Note:This thesis is part of a research project submitted in partial fulfillment of the degree of Doctor of Musical Arts in the School of Music. The project also involved the preparation and performance of a recital of music related to the thesis topic.

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Title:A stylistic analysis of piano sonatas by Lowell Liebermann
Author(s):Lin, Meng-Hua
Advisor(s):Taube, Heinrich
Contributor(s):Professor Ian Hobson; Moersch, Charlotte Mattax; Kinderman, William A.
Department / Program:School of Music
Degree Granting Institution:University of Illinois at Urbana-Champaign
Degree:A.Mus.D. (doctoral)
Abstract:The goal of this project is to provide an overview of three piano sonatas by one of the most distinguished American composers, Lowell Liebermann (b. 1961). Considered intimately related to the Classical-Romantic traditions, Liebermann’s music has been premiered and performed by numerous musicians including Stephen Hough, James Galway, and Antonio Pompa-Baldi. 

 Liebermann considers piano to be his principal instrument, and nearly one third of Liebermann’s compositions are written for piano, including solo piano, two pianos, and piano concertos. These works not only reflect the composer’s understanding of the instrument but also show strongly the influences of nineteenth-century traditions.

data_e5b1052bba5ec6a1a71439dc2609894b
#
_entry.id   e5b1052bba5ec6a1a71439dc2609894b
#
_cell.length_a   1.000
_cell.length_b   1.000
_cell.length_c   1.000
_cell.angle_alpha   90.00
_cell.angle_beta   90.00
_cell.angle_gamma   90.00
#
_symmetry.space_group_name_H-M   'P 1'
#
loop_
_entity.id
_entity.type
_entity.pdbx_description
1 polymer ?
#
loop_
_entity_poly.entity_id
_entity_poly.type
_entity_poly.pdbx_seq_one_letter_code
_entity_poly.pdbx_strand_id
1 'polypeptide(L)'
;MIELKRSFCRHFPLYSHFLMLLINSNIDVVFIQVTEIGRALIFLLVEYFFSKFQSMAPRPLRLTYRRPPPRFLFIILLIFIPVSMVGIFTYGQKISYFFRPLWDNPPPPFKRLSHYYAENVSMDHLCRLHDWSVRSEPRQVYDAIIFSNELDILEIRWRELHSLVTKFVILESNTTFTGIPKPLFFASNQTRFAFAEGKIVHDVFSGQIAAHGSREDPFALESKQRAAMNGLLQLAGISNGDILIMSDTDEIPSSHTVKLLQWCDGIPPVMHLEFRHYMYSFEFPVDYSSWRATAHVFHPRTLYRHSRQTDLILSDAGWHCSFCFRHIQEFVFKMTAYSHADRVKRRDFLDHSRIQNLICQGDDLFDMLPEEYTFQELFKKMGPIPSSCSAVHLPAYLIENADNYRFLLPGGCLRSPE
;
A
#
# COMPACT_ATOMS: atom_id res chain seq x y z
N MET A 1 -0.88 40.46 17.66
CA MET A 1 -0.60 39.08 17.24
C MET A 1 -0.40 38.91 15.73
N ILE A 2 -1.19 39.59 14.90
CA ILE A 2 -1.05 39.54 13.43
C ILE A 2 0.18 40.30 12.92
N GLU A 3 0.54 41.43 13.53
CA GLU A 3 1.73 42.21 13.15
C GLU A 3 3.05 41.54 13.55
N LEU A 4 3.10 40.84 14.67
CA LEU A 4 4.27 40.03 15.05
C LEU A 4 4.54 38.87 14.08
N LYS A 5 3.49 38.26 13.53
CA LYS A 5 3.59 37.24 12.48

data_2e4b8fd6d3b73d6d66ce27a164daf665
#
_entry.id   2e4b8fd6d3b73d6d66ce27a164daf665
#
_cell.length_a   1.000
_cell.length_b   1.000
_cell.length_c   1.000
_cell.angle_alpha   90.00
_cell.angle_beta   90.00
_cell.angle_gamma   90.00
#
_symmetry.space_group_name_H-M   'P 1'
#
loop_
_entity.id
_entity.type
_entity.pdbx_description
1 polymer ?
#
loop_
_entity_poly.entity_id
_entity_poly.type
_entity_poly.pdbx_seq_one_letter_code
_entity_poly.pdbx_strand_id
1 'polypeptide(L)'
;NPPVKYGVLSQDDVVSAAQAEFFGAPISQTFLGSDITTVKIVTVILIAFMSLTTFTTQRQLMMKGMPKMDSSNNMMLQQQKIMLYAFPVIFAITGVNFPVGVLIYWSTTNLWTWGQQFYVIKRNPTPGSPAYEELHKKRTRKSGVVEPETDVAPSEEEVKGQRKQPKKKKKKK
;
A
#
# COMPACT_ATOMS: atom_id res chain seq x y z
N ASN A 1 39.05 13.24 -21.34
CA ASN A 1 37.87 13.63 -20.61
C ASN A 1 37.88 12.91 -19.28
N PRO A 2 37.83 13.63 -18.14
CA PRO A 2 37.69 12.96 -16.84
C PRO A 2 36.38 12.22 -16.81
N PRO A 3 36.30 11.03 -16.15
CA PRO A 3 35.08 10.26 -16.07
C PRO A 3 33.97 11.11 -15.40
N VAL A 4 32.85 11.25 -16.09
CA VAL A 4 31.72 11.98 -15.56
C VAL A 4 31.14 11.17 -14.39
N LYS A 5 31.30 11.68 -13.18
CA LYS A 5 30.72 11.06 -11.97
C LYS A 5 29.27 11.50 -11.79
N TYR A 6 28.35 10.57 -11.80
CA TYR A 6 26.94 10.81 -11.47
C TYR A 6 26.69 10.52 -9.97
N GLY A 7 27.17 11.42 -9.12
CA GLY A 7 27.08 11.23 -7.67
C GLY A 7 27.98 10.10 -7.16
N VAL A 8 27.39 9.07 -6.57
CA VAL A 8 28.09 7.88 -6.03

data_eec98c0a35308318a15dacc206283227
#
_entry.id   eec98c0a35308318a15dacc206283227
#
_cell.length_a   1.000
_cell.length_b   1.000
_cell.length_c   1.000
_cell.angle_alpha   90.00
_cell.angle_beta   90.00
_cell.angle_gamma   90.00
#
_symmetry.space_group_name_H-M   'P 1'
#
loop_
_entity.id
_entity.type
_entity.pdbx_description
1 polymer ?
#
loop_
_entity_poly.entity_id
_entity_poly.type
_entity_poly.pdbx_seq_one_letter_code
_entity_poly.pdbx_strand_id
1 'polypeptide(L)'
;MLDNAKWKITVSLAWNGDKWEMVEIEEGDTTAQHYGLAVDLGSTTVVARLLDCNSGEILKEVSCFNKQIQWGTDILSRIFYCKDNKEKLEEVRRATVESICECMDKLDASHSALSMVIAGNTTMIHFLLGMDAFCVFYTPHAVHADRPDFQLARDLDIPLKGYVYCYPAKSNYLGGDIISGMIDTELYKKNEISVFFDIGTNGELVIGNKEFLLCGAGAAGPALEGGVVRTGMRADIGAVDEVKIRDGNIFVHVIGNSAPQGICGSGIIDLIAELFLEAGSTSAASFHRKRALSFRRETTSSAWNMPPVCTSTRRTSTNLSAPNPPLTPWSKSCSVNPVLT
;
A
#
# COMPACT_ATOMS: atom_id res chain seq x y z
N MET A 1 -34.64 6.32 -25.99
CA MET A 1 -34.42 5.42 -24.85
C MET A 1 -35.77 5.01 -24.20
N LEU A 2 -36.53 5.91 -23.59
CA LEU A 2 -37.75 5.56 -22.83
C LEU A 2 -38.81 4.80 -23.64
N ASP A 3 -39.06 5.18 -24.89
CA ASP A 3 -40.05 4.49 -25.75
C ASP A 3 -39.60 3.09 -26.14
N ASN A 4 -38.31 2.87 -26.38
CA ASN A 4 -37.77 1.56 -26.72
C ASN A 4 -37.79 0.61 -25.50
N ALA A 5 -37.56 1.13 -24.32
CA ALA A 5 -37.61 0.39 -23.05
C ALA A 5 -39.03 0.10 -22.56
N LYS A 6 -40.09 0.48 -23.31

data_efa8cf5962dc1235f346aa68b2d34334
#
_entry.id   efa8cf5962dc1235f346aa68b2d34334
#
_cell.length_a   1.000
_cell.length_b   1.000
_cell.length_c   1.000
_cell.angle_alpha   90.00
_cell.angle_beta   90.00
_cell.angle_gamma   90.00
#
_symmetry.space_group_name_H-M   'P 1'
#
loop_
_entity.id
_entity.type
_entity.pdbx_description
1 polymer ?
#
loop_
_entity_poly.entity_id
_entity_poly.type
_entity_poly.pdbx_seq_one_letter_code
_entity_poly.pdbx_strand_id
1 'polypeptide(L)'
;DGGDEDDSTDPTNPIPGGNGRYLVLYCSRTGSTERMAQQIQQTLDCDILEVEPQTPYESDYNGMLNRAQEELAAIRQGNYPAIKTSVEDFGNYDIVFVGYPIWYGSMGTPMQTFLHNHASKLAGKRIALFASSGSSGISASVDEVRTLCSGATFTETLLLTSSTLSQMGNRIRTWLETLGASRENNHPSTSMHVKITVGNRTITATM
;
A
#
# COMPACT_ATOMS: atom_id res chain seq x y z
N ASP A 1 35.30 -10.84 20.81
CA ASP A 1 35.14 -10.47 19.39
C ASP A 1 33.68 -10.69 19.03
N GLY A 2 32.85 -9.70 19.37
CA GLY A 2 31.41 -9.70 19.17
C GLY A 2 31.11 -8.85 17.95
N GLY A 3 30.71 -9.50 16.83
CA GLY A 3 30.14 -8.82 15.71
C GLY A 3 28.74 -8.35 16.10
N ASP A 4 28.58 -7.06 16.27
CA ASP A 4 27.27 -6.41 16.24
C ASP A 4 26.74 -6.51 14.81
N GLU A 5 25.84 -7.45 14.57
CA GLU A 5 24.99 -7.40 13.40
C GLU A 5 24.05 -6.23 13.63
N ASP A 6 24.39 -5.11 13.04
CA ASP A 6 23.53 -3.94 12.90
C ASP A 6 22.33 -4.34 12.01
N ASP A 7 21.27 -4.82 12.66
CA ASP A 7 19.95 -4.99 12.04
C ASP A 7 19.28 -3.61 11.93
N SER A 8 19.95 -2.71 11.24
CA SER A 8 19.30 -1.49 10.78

Among Liebermann’s piano works, the three piano sonatas: Piano Sonata No. 1, Op. 1 (1977), Piano Sonata No. 2, Op. 10 (1983), and Piano Sonata No. 3, Op. 82 (2002), represent the most notable, large-scale solo piano works over the past thirty-four years. These works well illustrate the evolution and maturation of the composer’s style. This project is divided into four chapters. The first chapter serves as an introduction, containing statement of purpose and composer’s background. The second chapter provides stylistic characteristics in Liebermann’s music: (1) consonance with semitonal adjacency, (2) traditional textures, (3) constant development, and (4) flowing surface and perpetual motion. The third chapter provides a detailed analysis of Piano Sonata No. 3, Liebermann’s most recent piano sonata in a large-scale single movement. The fourth chapter provides a conclusion, summarizing stylistic characteristics in three piano sonatas.
Issue Date:2015-05
Publisher:University of Illinois
Genre:Dissertation / Thesis
Date Available in IDEALS:2015-04-30

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